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Supersize that Diamond, Please!

Soon you'll be able to purchase huge, perfect diamonds - cheap. In the past, we relied solely on Mother Nature to form diamonds from carbon under high pressure and temperature. No more.

Scientists at the Carnegie Institute of Washington have come up with a breakthrough way of growing diamonds in the lab. They deposit carbon atoms in a gas onto a surface to create the crystals. They do that with microwaves to "cook" their diamonds in a hydrogen plasma or ionized gas at high temperature (2200 °C) but at low pressure. Other synthetic diamond manufacturers use high pressure not low pressure conditions. The new process means diamonds of any size can be made providing the microwave chamber is large enough.



20 tonnes of natural diamonds are mined each year but 600 tonnes - 30 times more - have to be synthetically made to meet industrial demands. Therefore the ability to mass produce diamonds lowers costs. The lack of flaws is exceedingly important when diamonds are used as high quality windows in equipment where lasers have to go through properly.

For jewelry geeks like us, large stones are now affordable and no one would be the wiser as to the source. One of the scientists on the team said, "We once sent one of our lab-grown diamonds for jewelry identification, it wasn't told apart from natural ones." Indeed, this is but the latest development in synthetic gemstone manufacture with products so good even experts can be fooled. Although synthetic diamond manufacturers fully disclose their products, unscrupulous gem dealers may not.

Victoria Finlay, the author of Jewels: A Secret Historysaid that whilst researching for her book, "I had expected to find good anecdotes, but what I had not expected to find was an industry in crisis." A woman she met at a gem show told her, "I am a jewelry appraiser and I'm scared."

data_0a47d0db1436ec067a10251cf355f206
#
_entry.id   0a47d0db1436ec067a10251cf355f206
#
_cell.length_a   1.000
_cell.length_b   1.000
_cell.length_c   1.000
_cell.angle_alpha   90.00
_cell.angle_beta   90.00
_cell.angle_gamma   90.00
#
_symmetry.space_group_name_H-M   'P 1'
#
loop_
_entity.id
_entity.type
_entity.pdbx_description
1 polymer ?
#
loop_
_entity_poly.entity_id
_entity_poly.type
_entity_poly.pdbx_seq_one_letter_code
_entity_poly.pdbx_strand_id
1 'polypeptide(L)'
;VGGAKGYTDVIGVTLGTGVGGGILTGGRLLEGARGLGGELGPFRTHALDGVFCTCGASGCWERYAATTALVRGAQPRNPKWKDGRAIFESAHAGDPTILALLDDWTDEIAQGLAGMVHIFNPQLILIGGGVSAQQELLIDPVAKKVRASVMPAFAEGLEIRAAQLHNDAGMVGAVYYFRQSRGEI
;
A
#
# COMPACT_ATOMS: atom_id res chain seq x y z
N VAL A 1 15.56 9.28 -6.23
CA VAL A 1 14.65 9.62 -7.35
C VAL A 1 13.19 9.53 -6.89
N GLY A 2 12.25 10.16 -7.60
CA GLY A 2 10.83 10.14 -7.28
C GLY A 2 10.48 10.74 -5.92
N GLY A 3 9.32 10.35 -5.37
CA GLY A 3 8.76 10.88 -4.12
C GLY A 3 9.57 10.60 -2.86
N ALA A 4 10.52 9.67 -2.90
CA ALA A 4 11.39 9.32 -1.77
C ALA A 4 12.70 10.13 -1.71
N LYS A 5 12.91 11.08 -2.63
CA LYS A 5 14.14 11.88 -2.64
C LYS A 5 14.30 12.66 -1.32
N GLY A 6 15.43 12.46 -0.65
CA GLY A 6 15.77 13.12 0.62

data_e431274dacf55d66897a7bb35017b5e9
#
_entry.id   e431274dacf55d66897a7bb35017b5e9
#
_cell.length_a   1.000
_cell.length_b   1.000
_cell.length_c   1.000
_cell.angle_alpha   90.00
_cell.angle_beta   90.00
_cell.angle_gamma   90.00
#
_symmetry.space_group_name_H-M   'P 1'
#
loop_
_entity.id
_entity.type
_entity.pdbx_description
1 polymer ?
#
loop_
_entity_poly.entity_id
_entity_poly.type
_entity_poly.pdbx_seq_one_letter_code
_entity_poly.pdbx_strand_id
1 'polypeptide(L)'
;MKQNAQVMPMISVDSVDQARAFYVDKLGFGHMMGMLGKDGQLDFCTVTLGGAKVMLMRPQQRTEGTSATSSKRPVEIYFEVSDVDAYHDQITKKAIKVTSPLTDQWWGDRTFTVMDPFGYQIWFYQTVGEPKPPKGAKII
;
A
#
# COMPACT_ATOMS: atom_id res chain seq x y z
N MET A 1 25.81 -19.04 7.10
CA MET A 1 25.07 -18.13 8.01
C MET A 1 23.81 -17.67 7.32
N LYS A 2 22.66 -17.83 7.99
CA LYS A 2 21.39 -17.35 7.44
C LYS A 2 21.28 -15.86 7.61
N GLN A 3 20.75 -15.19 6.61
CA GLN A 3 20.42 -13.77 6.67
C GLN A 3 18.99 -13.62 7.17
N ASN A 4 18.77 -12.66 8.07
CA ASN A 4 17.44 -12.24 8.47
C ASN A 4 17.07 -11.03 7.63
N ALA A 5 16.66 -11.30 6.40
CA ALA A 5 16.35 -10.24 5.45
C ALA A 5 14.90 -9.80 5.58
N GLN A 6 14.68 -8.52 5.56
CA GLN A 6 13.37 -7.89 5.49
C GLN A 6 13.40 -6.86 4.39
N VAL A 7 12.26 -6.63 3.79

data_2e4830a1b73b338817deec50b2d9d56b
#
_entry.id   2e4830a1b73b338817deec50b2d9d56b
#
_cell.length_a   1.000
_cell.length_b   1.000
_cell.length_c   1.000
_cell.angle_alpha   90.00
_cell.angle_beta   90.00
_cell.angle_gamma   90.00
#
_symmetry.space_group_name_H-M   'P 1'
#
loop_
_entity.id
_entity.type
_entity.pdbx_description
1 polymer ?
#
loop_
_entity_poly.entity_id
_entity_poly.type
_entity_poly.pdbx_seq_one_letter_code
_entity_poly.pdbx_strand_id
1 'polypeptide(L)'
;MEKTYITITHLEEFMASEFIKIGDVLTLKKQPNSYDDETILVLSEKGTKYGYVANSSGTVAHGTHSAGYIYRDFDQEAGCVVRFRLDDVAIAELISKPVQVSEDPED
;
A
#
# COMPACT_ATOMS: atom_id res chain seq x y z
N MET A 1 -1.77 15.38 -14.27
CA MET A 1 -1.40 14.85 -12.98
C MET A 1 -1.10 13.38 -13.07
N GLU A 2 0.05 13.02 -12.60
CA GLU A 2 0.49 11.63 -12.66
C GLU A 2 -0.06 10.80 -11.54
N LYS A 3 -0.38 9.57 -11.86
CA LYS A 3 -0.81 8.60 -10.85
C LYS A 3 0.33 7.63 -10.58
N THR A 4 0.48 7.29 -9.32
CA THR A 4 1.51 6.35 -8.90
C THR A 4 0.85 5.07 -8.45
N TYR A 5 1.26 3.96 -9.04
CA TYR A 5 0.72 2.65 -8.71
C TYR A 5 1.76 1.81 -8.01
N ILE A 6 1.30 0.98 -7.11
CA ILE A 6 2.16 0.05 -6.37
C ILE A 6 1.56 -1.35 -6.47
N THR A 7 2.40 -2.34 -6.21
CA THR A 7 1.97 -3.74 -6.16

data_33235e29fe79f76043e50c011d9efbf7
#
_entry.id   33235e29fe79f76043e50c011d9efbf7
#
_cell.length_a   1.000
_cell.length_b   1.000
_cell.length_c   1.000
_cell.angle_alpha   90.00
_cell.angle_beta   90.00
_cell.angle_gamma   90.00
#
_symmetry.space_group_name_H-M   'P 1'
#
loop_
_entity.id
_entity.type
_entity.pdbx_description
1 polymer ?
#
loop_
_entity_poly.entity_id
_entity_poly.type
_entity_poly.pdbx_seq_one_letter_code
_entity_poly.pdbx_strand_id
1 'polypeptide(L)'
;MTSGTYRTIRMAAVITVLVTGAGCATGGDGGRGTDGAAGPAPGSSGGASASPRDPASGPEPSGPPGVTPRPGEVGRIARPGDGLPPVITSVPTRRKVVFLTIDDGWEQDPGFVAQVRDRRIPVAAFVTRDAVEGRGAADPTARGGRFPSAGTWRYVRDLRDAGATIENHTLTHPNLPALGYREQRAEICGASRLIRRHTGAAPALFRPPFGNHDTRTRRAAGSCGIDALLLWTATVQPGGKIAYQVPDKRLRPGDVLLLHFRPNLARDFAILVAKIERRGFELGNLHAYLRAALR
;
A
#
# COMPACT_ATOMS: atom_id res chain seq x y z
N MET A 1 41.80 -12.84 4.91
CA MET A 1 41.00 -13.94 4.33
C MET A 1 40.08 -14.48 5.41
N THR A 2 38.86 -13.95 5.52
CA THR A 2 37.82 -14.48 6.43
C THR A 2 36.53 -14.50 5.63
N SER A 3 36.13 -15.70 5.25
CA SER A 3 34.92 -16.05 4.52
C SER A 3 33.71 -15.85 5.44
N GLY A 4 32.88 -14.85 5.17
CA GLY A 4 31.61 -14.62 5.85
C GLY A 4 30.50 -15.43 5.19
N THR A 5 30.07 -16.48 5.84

The diamond industry, led by De Beers has responded with a "Gem Defensive Programme" to try and find ways to tell real and synthetic diamonds apart. There is much at stake for the natural diamond market. There is sophisticated equipment to identify HTHP (high temperature/high pressure) stones but it is too early to know if HTLP (high temperature/low pressure) synthetics can also be picked up this way.

Via
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The Beading Gem's Journal

4 comments:

  1. There are a lot of people who are opposed to diamonds because of the way they are mined. You will always have people who will want the "real" thing, but for people like me - I'll take the man-made one if it really looks like God's own!

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  2. Other than the sentimental value of my diamond engagement ring, I've really never cared for diamonds. However, I can really understand the worry of the diamond appraisers and those who alreadyown expensive diamonds. Thanks for the heads up.
    Bev

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  3. I can't say I feel much sympathy for diamond purveyors like De Beers, given their incredibly unethical behavior. Good riddance to a horribly cruel industry.

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  4. I'd like to see more realistic diamond prices because they are so inflated. There are many other worthy gemstones for engagement rings other than diamonds.

    De Beers turned around what were falling diamond prices back in the 1930's when their ad campaign Diamonds are Forever, convinced women to switch to diamonds.

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